Sacred-Texts Native American Inuit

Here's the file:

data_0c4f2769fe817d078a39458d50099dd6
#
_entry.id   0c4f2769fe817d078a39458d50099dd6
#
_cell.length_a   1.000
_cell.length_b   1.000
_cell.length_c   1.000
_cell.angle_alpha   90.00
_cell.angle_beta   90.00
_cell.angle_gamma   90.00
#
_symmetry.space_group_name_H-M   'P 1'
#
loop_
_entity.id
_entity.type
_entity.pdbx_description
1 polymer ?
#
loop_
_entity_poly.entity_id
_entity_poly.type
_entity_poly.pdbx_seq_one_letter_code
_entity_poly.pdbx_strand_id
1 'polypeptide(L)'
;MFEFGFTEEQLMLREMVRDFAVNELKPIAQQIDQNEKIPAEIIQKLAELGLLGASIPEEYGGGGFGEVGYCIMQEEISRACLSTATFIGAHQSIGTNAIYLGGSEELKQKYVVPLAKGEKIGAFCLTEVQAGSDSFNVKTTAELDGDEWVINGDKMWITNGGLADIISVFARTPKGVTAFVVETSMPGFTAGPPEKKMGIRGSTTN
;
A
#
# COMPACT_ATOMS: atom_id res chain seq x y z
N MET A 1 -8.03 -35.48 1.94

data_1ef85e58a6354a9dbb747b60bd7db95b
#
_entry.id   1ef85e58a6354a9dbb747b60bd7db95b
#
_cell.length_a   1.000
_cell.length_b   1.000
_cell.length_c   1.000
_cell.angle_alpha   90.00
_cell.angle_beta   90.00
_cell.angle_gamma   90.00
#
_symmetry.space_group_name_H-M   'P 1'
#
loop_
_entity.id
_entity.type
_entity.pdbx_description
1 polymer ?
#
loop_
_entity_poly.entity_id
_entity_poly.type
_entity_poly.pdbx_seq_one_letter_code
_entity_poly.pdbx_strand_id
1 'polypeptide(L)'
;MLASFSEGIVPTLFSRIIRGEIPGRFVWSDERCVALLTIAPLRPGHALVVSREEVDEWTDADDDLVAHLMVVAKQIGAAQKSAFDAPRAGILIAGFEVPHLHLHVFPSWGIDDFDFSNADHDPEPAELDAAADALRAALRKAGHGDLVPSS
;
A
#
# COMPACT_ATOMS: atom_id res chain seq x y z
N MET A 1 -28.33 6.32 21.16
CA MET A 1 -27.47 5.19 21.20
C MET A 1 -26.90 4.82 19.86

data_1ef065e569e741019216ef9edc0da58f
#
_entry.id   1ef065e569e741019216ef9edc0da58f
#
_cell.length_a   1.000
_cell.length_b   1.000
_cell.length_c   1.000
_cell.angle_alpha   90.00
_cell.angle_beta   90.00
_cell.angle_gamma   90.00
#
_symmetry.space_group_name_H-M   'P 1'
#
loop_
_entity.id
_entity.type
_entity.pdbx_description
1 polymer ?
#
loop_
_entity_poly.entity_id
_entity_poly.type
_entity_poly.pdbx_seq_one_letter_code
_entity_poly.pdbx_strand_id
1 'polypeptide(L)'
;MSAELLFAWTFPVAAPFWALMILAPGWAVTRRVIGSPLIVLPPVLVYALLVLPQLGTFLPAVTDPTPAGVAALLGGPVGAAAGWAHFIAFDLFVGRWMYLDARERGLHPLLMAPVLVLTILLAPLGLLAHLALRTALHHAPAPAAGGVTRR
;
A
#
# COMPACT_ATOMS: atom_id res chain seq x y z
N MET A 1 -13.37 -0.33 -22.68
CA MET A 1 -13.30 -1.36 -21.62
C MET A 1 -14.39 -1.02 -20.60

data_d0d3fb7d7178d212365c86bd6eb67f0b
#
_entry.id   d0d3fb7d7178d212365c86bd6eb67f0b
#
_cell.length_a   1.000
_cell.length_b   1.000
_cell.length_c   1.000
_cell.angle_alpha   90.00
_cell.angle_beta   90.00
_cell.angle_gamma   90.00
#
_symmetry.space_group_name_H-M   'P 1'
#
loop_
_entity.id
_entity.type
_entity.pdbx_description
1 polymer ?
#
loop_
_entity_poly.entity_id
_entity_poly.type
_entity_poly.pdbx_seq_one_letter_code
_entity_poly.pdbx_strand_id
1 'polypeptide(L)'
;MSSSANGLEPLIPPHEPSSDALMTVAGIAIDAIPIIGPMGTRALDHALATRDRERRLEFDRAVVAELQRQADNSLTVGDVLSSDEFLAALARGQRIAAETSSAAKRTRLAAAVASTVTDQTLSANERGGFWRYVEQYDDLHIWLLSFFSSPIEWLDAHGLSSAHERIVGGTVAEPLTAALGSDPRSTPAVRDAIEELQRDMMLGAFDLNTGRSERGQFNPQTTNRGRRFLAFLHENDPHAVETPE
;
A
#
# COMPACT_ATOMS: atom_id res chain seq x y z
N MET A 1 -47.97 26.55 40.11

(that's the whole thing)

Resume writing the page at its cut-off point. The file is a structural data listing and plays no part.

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111. SINGAJUK AND HIS DESCENDANTS.—Singajuk was a celebrated hunter living in Kangek (near Godthaab). His wife miscarried, and brought forth a poor little wretch of a child, that was swaddled in the skin of an eider-duck, and had to be fostered with the utmost care to keep it alive. This child was called Mangilak, and became one of the most powerful of men. His first deed was killing an ingnersuak. Afterwards he was once caught in a gale of wind at sea, but espying a solitary spot of smooth water and a gull swimming in it, by dint of listening to its voice he learned a spell for procuring a calm; and from that time he was not to be equalled in kayaking. His mother then persuaded him to marry, and he took a wife, who, however, shortly afterwards died. Being almost an angakok, he used to visit her grave and talk with the deceased, and on one occasion she gave him a mussel-shell containing a drink to endow him with angakok wisdom. Mangilak married a second wife, and got a son, called Akajarok, whose daughter became the grandmother of the man who related this story (to the author). Akajarok died a Christian. Mangilak also was baptised, and named Moses, but was too full of angakok wisdom to become more than a nominal Christian.